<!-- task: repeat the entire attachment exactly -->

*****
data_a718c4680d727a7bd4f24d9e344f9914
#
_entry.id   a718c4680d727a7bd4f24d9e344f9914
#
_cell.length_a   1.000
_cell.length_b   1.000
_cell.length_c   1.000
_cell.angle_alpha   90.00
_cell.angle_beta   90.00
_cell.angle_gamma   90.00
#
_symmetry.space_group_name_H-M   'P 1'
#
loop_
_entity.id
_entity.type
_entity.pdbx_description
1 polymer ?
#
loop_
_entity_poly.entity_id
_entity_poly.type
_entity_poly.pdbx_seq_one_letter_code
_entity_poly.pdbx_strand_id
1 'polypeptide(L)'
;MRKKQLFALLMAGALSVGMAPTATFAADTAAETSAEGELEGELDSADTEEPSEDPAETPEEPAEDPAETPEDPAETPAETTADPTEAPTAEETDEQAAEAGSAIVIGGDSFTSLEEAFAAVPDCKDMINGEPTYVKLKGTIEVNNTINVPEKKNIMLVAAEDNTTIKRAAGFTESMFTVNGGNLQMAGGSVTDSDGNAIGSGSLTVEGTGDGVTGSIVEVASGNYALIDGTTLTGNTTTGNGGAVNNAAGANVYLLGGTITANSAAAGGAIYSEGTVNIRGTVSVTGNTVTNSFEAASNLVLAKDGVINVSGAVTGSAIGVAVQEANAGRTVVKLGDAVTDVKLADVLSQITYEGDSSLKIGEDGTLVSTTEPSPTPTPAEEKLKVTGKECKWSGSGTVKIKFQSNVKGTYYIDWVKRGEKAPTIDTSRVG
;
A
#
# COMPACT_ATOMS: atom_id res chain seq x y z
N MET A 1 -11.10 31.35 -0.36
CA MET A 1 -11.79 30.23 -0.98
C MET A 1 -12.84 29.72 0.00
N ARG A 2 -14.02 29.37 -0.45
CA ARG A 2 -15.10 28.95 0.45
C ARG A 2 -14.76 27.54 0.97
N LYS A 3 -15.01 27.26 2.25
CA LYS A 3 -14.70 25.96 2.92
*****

data_a718c4680d727a7bd4f24d9e344f9914
#
_entry.id   a718c4680d727a7bd4f24d9e344f9914
#
_cell.length_a   1.000
_cell.length_b   1.000
_cell.length_c   1.000
_cell.angle_alpha   90.00
_cell.angle_beta   90.00
_cell.angle_gamma   90.00
#
_symmetry.space_group_name_H-M   'P 1'
#
loop_
_entity.id
_entity.type
_entity.pdbx_description
1 polymer ?
#
loop_
_entity_poly.entity_id
_entity_poly.type
_entity_poly.pdbx_seq_one_letter_code
_entity_poly.pdbx_strand_id
1 'polypeptide(L)'
;MRKKQLFALLMAGALSVGMAPTATFAADTAAETSAEGELEGELDSADTEEPSEDPAETPEEPAEDPAETPEDPAETPAETTADPTEAPTAEETDEQAAEAGSAIVIGGDSFTSLEEAFAAVPDCKDMINGEPTYVKLKGTIEVNNTINVPEKKNIMLVAAEDNTTIKRAAGFTESMFTVNGGNLQMAGGSVTDSDGNAIGSGSLTVEGTGDGVTGSIVEVASGNYALIDGTTLTGNTTTGNGGAVNNAAGANVYLLGGTITANSAAAGGAIYSEGTVNIRGTVSVTGNTVTNSFEAASNLVLAKDGVINVSGAVTGSAIGVAVQEANAGRTVVKLGDAVTDVKLADVLSQITYEGDSSLKIGEDGTLVSTTEPSPTPTPAEEKLKVTGKECKWSGSGTVKIKFQSNVKGTYYIDWVKRGEKAPTIDTSRVG
;
A
#
# COMPACT_ATOMS: atom_id res chain seq x y z
N MET A 1 -11.10 31.35 -0.36
CA MET A 1 -11.79 30.23 -0.98
C MET A 1 -12.84 29.72 0.00
N ARG A 2 -14.02 29.37 -0.45
CA ARG A 2 -15.10 28.95 0.45
C ARG A 2 -14.76 27.54 0.97
N LYS A 3 -15.01 27.26 2.25
CA LYS A 3 -14.70 25.96 2.92